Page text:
Together with the right mindset, and an ideological appreciation of the power of ingenuity, companies need concrete action points if they are to secure a positive future for themselves, their people, and the world as a whole.
Bennett identifies four things leaders can focus on to harness the ingenuity of their employees, and bring about the kind of future they want to be part of:
1) Build a climate of optimism
You’re not going to get very far unless you believe you can. Research shows that optimism is the best way to live longer. It increases the likelihood that you’re going to find solutions to challenges. Building a climate of optimism is one thing leaders can do, and it starts with themselves.
2) Encourage team innovation
We must encourage and empower innovation in our teams. Key ingredients in creating high-performing innovation teams include focusing on user-centric design; making the most of multidisciplinary approaches and bringing together cross-sector expertise; being able to use rapid iterations and prototyping; and importantly, aligning ambition across all stakeholders.
3) Build an organic organisation
We talk about building an organic organisation. Change isn’t going to go away. It’s not about taking one organisation that’s mechanistically set up to behave in one way or deliver one thing – a certain product or service – and changing it so it now delivers a different kind of product in a different kind of way. We’re saying that the ability to adapt to change has to be intrinsic to the organisation. This is thinking about organisations as organisms not mechanisms.
4) Seek inspiration from unlikely places
This means going out of your way to look for solutions to the problems you have in places that you wouldn’t normally expect. Somebody else has already solved the problem you’ve got, all you’ve got to do is track them down. For example, if you look at how young startups behave, they spend an awful lot of energy working out what they can get away with not doing.
They ask: who can I partner with, who can I offload capability to? If you’re building an online startup you’re not going to do your provisioning, your storage, your AI – you’re going to outsource all that. These companies go out of their way to find people who have already solved the problems they’ve got. That’s the fastest, most dynamic way to get to a successful outcome for your company.
On the right path
While many startups might have already made inroads in this way of working, there’s space in the spotlight for corporates too. Bennett notes that many larger companies are currently reshaping their offerings in line with changing consumer expectations.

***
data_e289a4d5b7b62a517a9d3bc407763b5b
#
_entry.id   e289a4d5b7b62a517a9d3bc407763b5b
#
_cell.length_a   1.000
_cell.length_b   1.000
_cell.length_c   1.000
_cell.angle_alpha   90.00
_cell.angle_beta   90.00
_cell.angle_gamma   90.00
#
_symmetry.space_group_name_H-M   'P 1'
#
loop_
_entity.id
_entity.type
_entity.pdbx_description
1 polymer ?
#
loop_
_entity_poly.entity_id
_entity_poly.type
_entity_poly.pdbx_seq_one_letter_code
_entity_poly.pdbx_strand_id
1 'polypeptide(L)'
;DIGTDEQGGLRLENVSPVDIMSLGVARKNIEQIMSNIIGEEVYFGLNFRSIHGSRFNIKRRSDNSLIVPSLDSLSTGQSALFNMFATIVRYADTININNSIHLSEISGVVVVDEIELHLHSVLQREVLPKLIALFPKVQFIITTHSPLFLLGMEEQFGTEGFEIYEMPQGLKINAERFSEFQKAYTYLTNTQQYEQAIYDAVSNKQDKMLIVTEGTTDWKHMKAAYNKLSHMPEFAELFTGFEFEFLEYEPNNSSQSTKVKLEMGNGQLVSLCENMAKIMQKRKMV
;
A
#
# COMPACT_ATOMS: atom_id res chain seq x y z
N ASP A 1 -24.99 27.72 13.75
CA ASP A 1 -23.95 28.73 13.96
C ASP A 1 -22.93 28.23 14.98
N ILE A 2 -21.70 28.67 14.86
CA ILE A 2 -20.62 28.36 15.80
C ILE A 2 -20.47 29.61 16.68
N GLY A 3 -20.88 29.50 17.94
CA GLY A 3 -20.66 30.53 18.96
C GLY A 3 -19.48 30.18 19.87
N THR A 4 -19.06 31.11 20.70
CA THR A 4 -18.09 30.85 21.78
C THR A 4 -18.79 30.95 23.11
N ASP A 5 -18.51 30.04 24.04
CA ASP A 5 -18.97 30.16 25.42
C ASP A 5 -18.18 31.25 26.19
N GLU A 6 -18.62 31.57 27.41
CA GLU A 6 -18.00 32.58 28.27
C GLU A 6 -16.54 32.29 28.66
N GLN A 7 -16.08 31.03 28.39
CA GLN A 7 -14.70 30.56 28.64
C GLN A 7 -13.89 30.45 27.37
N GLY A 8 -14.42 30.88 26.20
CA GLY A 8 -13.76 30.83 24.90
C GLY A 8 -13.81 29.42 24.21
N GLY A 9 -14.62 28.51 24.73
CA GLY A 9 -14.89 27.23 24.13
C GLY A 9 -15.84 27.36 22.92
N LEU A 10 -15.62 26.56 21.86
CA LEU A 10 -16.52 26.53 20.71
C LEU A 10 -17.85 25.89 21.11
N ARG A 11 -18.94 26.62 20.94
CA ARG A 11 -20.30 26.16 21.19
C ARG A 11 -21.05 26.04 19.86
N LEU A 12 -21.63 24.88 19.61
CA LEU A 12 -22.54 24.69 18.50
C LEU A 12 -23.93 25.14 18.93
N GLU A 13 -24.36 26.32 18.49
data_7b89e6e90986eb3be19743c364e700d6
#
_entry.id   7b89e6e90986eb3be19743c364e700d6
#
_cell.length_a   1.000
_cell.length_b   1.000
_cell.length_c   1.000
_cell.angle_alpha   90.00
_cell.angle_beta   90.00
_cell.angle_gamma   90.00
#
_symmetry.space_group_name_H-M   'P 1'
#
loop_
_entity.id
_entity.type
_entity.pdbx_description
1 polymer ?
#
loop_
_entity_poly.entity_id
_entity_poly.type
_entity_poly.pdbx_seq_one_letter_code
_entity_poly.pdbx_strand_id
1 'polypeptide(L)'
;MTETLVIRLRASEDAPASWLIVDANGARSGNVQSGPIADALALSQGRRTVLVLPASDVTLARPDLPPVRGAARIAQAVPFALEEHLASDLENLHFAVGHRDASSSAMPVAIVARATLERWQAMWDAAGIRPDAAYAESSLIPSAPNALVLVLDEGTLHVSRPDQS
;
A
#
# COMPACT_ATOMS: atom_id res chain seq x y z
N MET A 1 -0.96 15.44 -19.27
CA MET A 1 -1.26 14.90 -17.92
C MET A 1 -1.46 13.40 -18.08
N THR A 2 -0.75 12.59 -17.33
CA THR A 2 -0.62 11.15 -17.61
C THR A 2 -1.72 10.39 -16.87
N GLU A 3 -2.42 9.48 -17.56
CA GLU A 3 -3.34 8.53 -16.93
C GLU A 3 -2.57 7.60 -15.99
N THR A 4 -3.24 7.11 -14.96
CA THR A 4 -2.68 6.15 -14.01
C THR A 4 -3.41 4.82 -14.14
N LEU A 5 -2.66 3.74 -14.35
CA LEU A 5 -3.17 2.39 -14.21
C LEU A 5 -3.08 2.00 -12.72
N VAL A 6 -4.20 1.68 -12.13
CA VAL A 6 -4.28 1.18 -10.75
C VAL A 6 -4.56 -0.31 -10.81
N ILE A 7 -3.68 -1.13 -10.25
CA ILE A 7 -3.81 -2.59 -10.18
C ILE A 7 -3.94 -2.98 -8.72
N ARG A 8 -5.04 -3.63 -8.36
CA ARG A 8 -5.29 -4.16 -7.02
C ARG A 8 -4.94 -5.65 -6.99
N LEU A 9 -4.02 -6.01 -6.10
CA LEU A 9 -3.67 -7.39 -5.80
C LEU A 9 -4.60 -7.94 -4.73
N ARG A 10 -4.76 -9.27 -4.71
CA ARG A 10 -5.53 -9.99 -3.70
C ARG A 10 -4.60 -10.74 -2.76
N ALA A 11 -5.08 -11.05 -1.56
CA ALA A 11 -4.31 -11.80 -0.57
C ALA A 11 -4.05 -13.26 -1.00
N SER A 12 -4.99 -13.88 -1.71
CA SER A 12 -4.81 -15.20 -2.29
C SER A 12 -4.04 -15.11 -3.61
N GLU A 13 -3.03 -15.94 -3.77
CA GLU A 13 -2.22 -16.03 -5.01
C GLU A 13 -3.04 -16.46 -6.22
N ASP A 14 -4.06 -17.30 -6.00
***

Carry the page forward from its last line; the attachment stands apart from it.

“Larger product companies like brand holders – the Unilevers and Procter & Gambles of this world – are reframing what their product is and thinking about it in terms of a service,” he says.
“We talk about servitisation, where instead of thinking about my washing powder as a product and buying it from the store, my washing powder becomes a service that’s delivered to me. The washing powder itself still exists but it is now delivered to me as an asset based on machine learning and an understanding of how I’m doing my laundry – a connectivity between my washing machine and the brand holder.”
“This happens as a result of the enabling technology, but companies have to rethink their relationship with the consumer too. Rather than a transactional relationship which takes place in the store, it becomes a longstanding, connected relationship. Companies doing this kind of thing are doing really well.”
A positive human future
As well as catering to the needs of consumers, it’s imperative for leaders to consider their employees in the business world of the future. This touches upon a topic that is currently gaining currency in the corporate sphere: purpose.
“I’m really pleased that purpose is becoming increasingly prevalent in the business narrative,” says Bennett. “Lots more companies are talking about their purpose openly with their customers and with their employees. I think this is a reaction to two things. It’s a reaction to this big societal change where the values people have are changing, and it’s a reaction to what people expect from the world of work.”
“You speak to people entering the workplace today and the reason they choose to work for one company or another is very different to even 10 years ago. It’s driven by values. They really want to understand the values of the company they’re going to work for.”
This taps into the need for the modern business to be accountable to its employees and the world at large. If people don’t rate the work they are doing or the values they are expected to uphold, then companies will satisfy neither their customers nor their workforce.
Building a positive human future therefore begins with authentic values. Leaders – at any level – have to be certain of what that means for their business. On that note, the last word goes to Bennett:
“Values aren’t what I put on the website,” he says. “Values are how I behave.”
Hear Frazer Bennett’s keynote A Positive Human Future: A New Leadership Agenda at Disruption Summit Europe on 10th September